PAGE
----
GROUP LEADER - Prof Sophie Scott
Institute of Cognitive Neuroscience
Alexandra House, 17 Queen Square
London, WC1N 3AZ
We study the neural basis of speech perception using PET and fMRI (picture attached). I use novel forms of speech such as noise vocoded speech to help control for aspects of the speech signal. I also use transformations that remove the intelligibility from speech without alerting the acoustic structure. The transformations are carried out with Praat and Matlab.
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- Sinead Chen
I am interested in non-verbal emotional vocalizations such as cries and laughs. Physiological measurement is applied to see how our bodies react to the non-verbal emotional expressions, also functional imaging is considered to be used for identifying relevant brain activities.
- Alexis Deighton MacIntyre
I am interested in rhythm, that is, the complex patterning of time that emerges in human behaviour and cognition. As rhythm is a feature central to music, language, and motor skill learning, I take an interdisciplinary perspective, focusing on how these activities may or may not be supported by a common neural architecture. During my doctoral studies under the supervision of Dr. Sophie Scott, my research will focus on embodiment and action to address the connection between timing and movement. Previously, I completed my MPhil at University of Cambridge with Dr. Ian Cross and was a Research Assistant to Dr. Jessica Grahn at the Brain and Mind Institute, Western University.
- Kyle Jasmin
I study the neural systems supporting speech and language as they are used socially, and how these systems function differently in people with autism spectrum disorders. Other interests include the brain basis of linguistic and conceptual knowledge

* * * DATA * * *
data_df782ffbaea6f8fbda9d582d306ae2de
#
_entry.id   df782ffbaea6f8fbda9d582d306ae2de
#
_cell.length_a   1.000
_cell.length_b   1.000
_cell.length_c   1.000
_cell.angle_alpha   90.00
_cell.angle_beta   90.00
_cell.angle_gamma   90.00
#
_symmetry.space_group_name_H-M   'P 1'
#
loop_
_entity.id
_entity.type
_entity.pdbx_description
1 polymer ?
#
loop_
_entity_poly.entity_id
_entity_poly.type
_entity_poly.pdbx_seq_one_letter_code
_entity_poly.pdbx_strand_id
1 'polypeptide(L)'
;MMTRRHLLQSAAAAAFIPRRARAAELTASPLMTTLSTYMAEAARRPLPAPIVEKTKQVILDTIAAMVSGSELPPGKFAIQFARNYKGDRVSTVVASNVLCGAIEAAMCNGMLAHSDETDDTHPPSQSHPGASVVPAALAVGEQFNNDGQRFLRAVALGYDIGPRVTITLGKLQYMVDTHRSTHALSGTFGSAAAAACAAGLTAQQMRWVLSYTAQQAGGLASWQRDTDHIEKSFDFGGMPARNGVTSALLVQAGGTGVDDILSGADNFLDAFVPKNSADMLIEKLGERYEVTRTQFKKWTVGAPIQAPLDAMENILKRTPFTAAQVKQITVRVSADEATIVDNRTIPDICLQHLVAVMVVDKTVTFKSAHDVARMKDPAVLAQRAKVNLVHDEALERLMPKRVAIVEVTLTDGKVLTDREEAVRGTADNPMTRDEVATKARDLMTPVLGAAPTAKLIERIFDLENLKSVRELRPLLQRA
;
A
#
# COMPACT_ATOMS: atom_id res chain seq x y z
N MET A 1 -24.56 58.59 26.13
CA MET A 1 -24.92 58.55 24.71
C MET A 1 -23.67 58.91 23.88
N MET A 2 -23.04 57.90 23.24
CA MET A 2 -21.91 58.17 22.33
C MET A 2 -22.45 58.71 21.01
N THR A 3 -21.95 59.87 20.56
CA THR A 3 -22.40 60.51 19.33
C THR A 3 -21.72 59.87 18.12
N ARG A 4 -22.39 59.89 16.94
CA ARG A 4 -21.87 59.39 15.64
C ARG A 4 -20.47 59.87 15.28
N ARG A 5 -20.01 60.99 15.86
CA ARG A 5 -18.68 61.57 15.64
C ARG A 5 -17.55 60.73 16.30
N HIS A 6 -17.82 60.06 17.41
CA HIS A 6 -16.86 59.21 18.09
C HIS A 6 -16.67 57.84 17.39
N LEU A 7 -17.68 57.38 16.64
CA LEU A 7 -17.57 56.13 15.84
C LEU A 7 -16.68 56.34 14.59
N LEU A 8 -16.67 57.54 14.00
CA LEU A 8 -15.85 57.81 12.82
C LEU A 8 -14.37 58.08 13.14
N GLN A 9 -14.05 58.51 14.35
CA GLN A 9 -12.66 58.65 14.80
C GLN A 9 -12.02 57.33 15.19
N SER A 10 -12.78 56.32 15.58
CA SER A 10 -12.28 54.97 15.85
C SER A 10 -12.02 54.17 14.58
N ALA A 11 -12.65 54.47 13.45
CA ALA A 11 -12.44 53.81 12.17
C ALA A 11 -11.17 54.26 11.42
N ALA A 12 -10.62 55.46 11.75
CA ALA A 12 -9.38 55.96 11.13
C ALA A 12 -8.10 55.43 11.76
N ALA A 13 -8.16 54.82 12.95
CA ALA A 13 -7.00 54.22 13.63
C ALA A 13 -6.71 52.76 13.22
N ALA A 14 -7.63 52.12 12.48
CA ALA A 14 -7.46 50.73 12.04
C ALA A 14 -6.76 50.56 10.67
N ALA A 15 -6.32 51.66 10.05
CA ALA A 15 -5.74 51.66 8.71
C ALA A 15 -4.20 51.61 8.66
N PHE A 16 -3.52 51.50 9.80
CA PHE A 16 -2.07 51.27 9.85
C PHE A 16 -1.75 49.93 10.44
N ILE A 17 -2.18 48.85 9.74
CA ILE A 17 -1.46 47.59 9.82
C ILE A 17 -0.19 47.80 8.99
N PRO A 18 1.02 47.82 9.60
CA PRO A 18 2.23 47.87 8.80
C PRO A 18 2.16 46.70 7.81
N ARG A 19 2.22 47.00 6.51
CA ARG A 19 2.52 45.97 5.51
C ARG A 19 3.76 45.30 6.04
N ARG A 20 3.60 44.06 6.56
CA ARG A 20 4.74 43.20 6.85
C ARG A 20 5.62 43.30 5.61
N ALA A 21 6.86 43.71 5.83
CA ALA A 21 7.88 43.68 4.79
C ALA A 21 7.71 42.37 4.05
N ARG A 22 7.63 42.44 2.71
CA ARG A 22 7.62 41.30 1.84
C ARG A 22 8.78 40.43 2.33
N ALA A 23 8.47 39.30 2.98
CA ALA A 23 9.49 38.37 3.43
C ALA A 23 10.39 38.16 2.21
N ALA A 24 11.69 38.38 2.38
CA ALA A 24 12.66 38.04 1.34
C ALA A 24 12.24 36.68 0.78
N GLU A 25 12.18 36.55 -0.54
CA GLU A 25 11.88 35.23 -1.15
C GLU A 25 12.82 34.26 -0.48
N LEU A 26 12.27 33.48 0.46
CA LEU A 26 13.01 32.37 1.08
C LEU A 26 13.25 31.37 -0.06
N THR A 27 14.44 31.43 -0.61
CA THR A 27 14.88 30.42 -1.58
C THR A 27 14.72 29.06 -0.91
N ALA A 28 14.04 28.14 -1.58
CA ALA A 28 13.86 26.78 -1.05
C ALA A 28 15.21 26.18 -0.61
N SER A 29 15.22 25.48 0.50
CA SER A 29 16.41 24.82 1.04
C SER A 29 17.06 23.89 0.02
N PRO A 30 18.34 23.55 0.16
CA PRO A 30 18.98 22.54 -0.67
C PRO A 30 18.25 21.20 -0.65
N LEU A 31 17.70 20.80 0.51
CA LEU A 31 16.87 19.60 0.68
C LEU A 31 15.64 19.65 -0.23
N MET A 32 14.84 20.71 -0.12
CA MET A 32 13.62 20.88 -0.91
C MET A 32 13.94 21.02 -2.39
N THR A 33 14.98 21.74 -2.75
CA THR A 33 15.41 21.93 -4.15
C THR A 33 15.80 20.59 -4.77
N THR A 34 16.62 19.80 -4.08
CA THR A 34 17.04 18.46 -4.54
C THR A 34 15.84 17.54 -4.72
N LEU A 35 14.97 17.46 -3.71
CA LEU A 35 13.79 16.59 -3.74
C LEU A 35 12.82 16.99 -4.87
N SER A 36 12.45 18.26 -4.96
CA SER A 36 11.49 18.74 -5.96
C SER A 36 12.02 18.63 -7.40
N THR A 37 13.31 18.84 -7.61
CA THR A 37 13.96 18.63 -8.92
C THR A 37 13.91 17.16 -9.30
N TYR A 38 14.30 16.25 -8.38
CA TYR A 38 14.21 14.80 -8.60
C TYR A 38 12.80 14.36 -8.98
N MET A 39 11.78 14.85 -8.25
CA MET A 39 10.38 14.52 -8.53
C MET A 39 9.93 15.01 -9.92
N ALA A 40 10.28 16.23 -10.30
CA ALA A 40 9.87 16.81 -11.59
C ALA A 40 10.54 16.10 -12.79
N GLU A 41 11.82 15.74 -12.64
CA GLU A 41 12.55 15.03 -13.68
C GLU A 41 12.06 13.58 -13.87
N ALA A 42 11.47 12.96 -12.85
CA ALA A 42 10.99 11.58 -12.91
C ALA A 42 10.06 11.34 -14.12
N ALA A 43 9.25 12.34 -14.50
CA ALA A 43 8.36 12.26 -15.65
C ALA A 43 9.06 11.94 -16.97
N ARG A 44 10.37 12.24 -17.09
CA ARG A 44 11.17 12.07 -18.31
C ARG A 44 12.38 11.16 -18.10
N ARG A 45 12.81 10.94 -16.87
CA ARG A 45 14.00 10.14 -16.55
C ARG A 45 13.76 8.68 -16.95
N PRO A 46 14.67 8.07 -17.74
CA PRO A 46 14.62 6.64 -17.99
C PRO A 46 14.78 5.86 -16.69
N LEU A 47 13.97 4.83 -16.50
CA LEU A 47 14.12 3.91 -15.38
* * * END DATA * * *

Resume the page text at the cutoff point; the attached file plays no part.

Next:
- César Lima
I am interested in how we communicate and perceive emotions via nonverbal cues, such as speech prosody, facial expressions, and nonverbal vocalizations (e.g., laughter, crying). I am also interested in how we process other kinds of emotional information, such as music. Current research topics include: (a) individual differences in emotion perception due to ageing, musical expertise, neurological conditions, or personality; (b) links between music and vocal emotions; (c) automatic and controlled mechanisms in emotion processing; and (d) perception of emotional authenticity in vocalizations. In my studies, I combine methods and techniques from experimental and cognitive psychology, acoustics, neuropsychology and, more recently, structural and functional MRI.
- Sophie Meekings
Typical speakers are astonishingly good at adapting their voices in response to subtle changes in the acoustic environment. I am interested in this ability and the neural systems underlying it. I am also interested in the often surprising effects that different acoustic environments have on people with dysfluency (stuttering). I am currently investigating the neural basis of energetic and informational masking effects on speech production in typical speakers, with plans to extend this investigation to the population of people who stutter